Today may mark a watershed moment for regionalism in Northeast Ohio. Not so much for what happened today, but because today’s event may encourage people to change the rules of the game so it never happens again.
This is Cleveland.com’s report on today’s news:
The five-county transportation planning agency NOACA on Friday approved overwhelmingly a new Interstate 90 link in Avon, after 16 communities struck an unprecedented tax-sharing deal.
The Northeast Ohio Areawide Coordinating Agency voted 47.1 to 2.85, with 6 abstentions, for the $20 million project. Cleveland called for a vote weighted by population, resulting in the odd vote totals.
The vote hinged on a 30-year deal between Avon and 15 communities along an I-90 corridor, from Cleveland west into Lorain County.
If a business with a payroll of more than $750,000 moves from one of those cities to a 600-acre zone along Nagel Road, Avon would split the income tax with the losing city for five years.
Avon would also limit its property tax breaks on relocated businesses to 75 percent and 10 years.
I wasn’t able to attend the meeting, but I received an interesting report from someone who did. It follows:
Commissioner Hambley (Medina) said, of the tax sharing agreement, “This is not regionalism — it’s extortion, and it simply creates winners and losers.” He was echoed by Commissioners Blair (Lorain) and Troy (Lake). Clearly Lake, Medina, Lorain and Geauga are very disturbed with that “solution.” As one said, “It sets a precedent; what will happen when our next project comes to the board — more extortion?” But Commissioner Peter Lawson Jones hit the mark. He said “We must have a macro way forward. We can’t just deal with these projects case by case. We need a standard approach, a framework that prevents disputes like this from arising and enables us to work together.”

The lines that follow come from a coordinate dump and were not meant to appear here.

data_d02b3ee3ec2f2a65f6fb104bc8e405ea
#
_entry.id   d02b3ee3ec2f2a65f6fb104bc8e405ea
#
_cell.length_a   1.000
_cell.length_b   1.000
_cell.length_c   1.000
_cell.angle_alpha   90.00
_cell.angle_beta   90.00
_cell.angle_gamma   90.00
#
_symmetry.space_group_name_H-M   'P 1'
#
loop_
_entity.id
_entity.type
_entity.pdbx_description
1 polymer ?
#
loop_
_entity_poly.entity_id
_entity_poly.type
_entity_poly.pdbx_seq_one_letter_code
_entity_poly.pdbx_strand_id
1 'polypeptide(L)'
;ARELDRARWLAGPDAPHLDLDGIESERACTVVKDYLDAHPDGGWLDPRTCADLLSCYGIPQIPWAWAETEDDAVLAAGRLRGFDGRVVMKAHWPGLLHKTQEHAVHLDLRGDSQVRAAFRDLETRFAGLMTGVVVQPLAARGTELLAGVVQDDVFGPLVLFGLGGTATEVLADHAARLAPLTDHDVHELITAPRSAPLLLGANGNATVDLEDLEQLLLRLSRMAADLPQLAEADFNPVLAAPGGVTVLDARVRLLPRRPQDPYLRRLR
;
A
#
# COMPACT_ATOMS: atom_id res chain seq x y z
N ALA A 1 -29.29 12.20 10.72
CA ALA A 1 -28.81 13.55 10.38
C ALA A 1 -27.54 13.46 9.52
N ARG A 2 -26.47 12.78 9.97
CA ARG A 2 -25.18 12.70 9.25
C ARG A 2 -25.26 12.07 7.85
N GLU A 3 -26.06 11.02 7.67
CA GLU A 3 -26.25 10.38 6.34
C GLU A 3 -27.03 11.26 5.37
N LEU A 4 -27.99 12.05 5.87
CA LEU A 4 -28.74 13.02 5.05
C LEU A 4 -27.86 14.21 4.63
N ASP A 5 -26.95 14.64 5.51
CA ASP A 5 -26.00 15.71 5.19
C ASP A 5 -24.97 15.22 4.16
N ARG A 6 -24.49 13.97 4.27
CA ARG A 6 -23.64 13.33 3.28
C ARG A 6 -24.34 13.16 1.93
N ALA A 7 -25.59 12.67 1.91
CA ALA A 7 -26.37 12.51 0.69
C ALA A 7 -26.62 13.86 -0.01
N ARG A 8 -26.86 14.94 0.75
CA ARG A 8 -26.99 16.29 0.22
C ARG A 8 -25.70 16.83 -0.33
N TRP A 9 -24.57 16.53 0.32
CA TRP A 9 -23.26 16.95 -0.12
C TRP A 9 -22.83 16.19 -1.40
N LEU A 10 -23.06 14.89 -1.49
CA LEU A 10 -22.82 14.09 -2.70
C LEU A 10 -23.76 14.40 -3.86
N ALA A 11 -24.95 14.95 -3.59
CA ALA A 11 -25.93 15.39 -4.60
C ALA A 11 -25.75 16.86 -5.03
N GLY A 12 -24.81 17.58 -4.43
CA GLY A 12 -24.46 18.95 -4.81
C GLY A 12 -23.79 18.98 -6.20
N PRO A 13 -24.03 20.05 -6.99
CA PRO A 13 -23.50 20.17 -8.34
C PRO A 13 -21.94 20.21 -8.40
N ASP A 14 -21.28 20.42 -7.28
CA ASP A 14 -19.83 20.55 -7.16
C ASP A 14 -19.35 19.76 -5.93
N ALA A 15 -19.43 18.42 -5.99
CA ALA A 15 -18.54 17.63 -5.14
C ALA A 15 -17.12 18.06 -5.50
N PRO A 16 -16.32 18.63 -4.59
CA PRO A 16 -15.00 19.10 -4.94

Several people responding to the news online at Cleveland.com have also called the deal extortion.
I certainly understand the perspective, and that is why Commissioner Jones’ remark is so important.
The Northeast Ohio Mayors and City Managers Association is working on a study that hopefully will result in a “macro way forward.” The study is a comprehensive look at the benefits and challenges involved with implementing revenue sharing throughout the 16-county region. This won’t be easy work and it may be months before initial outcomes are available. I credit the region’s political leaders for recognizing the present system isn’t sustainable and hopefully their work will result in a new way.
Regionalism needs to be about sharing — not creating winners and losers. The Avon interchange project may be just what we need to encourage a new approach to physical development in Northeast Ohio.
As today’s vote showed, if we don’t come together to shape a common destiny we run the risk of having others try to dictate our destiny for us.
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